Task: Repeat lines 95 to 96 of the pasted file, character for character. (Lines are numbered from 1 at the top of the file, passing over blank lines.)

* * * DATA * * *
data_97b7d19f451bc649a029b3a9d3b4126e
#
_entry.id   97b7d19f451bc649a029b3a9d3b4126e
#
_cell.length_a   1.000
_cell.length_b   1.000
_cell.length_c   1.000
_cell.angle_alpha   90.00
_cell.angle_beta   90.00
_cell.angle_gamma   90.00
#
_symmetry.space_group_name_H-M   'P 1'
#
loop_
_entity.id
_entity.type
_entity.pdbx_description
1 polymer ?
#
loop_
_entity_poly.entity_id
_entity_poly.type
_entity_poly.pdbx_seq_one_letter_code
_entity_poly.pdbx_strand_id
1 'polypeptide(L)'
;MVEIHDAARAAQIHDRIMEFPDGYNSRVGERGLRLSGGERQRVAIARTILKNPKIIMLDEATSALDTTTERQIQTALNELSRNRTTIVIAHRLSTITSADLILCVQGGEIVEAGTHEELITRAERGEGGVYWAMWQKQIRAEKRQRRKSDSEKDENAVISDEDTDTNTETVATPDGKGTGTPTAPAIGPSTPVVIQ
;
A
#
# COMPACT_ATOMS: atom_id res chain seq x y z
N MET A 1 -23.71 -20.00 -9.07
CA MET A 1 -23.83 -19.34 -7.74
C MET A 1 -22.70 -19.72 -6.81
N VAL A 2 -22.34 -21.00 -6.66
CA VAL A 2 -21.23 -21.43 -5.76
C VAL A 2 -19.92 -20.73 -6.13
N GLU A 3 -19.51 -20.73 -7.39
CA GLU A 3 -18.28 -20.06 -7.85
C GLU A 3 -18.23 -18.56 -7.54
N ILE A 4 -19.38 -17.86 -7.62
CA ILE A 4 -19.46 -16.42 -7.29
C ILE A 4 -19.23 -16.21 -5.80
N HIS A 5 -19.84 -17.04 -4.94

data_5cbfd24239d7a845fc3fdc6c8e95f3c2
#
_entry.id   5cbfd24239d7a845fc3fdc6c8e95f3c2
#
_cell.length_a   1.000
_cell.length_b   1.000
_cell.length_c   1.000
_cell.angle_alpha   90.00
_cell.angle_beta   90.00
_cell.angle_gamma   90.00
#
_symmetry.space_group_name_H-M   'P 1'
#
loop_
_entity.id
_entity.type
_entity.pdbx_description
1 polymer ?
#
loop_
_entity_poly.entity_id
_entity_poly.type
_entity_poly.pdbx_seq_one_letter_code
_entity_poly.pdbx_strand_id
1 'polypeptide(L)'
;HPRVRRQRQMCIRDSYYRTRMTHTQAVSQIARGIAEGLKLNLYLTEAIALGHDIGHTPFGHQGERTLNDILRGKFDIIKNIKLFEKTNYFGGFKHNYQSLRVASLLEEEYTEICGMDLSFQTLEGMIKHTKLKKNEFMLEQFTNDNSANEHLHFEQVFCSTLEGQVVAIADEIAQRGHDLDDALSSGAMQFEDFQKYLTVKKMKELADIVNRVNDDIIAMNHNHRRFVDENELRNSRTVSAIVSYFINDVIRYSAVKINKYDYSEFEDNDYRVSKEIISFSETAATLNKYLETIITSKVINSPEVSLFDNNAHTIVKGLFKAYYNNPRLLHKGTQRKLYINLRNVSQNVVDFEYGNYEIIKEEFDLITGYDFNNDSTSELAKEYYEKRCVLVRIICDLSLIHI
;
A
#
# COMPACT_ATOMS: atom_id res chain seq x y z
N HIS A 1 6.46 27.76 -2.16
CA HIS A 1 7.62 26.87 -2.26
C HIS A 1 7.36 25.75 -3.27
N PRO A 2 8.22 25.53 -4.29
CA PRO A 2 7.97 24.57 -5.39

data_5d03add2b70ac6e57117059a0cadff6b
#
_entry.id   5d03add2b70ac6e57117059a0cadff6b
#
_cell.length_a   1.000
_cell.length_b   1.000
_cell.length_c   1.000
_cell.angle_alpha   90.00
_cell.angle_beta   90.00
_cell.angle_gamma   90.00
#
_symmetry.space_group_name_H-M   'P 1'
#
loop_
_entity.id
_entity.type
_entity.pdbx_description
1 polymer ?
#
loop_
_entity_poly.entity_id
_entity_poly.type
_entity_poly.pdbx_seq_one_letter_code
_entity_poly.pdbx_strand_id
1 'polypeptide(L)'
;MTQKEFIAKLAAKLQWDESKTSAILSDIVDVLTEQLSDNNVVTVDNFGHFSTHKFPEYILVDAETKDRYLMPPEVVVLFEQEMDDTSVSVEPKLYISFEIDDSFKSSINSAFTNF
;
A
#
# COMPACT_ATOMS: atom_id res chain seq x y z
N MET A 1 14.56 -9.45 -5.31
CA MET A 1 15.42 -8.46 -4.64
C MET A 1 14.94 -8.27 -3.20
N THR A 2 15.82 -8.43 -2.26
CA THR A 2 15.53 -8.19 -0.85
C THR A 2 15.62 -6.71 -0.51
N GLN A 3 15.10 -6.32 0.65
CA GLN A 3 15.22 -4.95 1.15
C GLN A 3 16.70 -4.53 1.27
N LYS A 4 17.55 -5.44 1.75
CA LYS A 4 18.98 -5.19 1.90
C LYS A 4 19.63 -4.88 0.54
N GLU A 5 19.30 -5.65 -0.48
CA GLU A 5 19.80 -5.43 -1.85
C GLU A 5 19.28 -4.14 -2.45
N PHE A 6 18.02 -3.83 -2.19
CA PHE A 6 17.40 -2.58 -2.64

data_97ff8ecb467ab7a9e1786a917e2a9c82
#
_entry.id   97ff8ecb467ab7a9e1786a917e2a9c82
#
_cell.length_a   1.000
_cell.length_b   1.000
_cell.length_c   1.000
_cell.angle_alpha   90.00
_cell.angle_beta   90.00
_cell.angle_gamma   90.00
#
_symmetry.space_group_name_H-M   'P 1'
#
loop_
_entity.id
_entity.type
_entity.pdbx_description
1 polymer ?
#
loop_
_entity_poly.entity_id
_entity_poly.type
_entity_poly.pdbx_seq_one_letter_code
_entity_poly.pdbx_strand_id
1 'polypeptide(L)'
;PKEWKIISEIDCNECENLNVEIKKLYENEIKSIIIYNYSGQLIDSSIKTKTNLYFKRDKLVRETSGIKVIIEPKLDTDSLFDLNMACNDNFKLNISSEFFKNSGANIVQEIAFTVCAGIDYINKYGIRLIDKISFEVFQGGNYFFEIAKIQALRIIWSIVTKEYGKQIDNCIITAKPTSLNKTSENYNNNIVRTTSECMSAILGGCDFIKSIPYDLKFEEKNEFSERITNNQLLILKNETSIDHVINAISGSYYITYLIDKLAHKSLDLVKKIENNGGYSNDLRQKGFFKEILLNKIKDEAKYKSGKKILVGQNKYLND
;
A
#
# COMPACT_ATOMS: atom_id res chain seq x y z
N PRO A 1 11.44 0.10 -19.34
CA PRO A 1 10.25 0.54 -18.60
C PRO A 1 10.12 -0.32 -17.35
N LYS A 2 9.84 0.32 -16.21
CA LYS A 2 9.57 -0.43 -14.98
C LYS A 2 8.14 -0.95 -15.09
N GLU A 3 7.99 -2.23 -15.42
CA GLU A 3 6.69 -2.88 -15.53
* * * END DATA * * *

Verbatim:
_entity.pdbx_description
1 polymer ?